Astrophysik   Astrophysics

Pulsars

A pulsar was discovered first in 1967 by Jocelyn Bell and Anthony Hewish as a stellar source of radio waves characterized by the regularity (pulses with a precise repetition period of 1.337 seconds). By the end of 1968, about 20 pulsars were known. By this time, the most plausible explanation for the phenomenon put forward was that pulsars are rapidly rotating, highly magnetised neutron stars radiating energy out of their magnetic poles. In this "lighthouse'' model, the observed pulses are produced as the magnetic axis crosses our line of sight once per rotation.

In 1934, only two years after the discovery of the neutron by James Chadwick, the existence of neutron stars was proposed by astrophysicists, Baade and Zwicky. They suggested that neutron stars would be about 10 km in diameter and would be formed in a supernova.

The density increases and the electrons are captured by the protons and the core becomes a neutron star.

The discovery of a short period (33 ms) pulsar in the Crab Nebula in 1968, which is the remains of a nearby supernova explosion witnessed by Chinese astronomers in 1054 AD (visible in broad daylight for 23 days), confirmed this prediction: In the 1980s the millisecond pulsars were discovered, having periods of a few milliseconds, instead of order one second for "normal" pulsars.

The shortest possible period T of a pulsar can be estimated be the assumption that the speed v at the pulsar's surface cannot exceed the speed of light:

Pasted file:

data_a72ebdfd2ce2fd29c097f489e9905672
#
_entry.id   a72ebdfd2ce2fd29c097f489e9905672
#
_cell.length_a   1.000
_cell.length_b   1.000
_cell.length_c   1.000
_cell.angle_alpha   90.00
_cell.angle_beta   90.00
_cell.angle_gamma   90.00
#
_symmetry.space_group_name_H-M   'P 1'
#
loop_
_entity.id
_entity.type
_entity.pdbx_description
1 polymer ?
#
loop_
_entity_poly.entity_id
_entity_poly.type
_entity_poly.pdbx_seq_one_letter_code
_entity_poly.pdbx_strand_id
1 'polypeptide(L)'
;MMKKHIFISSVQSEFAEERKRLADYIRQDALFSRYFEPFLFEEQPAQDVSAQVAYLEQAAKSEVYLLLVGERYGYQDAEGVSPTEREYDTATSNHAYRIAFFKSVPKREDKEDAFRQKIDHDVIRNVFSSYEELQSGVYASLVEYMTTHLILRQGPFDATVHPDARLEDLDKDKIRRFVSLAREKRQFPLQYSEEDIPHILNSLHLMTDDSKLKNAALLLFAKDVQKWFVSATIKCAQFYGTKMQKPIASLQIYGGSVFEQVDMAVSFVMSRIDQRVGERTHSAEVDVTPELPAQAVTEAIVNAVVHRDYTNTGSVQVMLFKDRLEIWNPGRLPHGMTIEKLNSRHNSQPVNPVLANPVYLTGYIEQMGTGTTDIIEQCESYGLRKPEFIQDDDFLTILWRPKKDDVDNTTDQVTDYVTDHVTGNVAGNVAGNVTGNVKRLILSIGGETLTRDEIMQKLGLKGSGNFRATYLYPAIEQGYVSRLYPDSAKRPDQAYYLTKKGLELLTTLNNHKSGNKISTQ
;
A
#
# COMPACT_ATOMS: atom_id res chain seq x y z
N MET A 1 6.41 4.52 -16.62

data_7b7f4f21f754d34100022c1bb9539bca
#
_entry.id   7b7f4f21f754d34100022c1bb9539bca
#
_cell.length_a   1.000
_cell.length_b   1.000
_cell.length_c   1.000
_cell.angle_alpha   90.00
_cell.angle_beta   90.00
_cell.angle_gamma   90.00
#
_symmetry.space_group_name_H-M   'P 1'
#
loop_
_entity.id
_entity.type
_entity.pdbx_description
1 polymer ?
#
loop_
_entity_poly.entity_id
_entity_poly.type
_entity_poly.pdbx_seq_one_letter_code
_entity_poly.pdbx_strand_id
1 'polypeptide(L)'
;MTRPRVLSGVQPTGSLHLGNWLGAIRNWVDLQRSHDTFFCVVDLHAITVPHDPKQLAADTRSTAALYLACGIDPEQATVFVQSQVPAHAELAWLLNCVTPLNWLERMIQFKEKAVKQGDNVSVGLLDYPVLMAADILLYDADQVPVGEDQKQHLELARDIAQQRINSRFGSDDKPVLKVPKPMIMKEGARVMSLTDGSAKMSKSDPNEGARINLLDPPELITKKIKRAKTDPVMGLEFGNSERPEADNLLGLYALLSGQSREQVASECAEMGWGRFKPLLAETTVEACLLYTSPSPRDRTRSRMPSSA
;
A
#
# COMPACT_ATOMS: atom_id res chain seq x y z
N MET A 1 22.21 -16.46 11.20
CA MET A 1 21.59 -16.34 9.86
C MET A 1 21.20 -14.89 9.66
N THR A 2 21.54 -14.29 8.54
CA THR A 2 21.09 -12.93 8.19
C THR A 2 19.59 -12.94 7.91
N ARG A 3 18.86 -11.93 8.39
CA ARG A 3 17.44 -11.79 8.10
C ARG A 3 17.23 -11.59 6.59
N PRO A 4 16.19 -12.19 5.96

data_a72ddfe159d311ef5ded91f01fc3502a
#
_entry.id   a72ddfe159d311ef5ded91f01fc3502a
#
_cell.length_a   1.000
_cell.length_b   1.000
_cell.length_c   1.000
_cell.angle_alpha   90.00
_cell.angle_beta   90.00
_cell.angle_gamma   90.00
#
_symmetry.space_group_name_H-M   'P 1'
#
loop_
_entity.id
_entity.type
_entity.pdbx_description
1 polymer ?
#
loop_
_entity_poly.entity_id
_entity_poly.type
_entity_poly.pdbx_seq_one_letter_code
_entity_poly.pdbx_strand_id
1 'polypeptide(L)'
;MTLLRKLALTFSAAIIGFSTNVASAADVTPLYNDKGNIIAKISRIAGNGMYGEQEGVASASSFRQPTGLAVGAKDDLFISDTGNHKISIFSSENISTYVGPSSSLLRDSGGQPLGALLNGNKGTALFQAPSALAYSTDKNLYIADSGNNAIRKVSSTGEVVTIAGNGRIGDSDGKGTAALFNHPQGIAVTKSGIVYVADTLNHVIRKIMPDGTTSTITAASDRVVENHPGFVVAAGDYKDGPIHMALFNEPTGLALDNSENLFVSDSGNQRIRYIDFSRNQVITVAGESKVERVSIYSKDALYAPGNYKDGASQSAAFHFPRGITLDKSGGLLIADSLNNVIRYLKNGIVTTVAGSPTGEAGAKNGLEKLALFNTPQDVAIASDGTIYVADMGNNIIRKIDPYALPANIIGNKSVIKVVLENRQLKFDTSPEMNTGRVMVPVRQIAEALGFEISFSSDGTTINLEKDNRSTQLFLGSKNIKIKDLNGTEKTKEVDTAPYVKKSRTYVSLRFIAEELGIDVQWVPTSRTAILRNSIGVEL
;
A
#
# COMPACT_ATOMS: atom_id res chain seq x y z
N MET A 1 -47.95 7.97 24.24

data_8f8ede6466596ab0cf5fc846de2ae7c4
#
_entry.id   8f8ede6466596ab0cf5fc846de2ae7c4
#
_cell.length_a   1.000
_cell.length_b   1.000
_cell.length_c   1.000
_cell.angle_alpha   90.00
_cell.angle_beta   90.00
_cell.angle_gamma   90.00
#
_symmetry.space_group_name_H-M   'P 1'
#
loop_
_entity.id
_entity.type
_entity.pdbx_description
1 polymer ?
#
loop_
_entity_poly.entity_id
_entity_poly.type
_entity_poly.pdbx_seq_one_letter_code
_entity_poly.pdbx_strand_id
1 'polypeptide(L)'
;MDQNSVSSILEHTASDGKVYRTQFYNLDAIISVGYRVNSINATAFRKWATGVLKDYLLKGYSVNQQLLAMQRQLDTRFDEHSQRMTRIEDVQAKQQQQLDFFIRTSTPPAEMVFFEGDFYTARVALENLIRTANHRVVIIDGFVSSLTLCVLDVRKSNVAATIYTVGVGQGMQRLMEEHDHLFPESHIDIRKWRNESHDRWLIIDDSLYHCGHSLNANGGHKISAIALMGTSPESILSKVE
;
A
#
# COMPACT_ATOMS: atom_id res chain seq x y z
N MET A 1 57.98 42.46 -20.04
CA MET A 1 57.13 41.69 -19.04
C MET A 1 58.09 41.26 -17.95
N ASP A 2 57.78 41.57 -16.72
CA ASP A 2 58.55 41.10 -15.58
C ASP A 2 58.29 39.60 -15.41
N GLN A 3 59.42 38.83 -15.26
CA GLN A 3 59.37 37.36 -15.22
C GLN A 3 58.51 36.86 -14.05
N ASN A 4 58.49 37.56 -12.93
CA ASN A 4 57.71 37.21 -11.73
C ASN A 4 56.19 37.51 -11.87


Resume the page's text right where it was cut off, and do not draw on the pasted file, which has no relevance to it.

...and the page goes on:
v = c = 2 π r / T

T = 2 π r / c

For a pulsar of period T = 0.001 s the radius is r = cT/2π = 47 km.

For a star not to lose mass as a result of spinning we have to consider the gravitational acceleration G·M/r2 and the centripetal acceleration v2/r,

G M / r2 = v2 / r = 4π2 r / T2

T2 = 4π2 r3 / GM

Combining the equations for T and T2, we get

r = G M / c2

For M=MSUN=2·1030 kg the pulsar radius is

r = 1.5 km

Taking r=20 km, which is 1/35,000 of the Sun's radius, and 1/4.3·1013 of the Sun's volume, the density of a pulsar must be 4.3·1013 higher than the Sun's, about the density of atomic nuclei.

Reducing the radius of a star by 1/35,000 increases the rotation period (conservation of angular momentum) by 35,0002 = 1.2·109. The Sun (T=25 days) would become a millisecond pulsar (T = 1,8 ms).

The collapse from R=700,000 km to r=20 km at constant mean acceleration of g=GM/rR= 9.5·106 m/s2, will take the time

t = root(2R/g) = 12 s

and cannot be shorter than

t = R/c =2 s

The collapse will release gravitational energy of order

W = G·M2 / (2·R) = 3·1051 J

The total energy output may be 1044 J

About 99% of the collapse energy is carried away by electronic neutrinos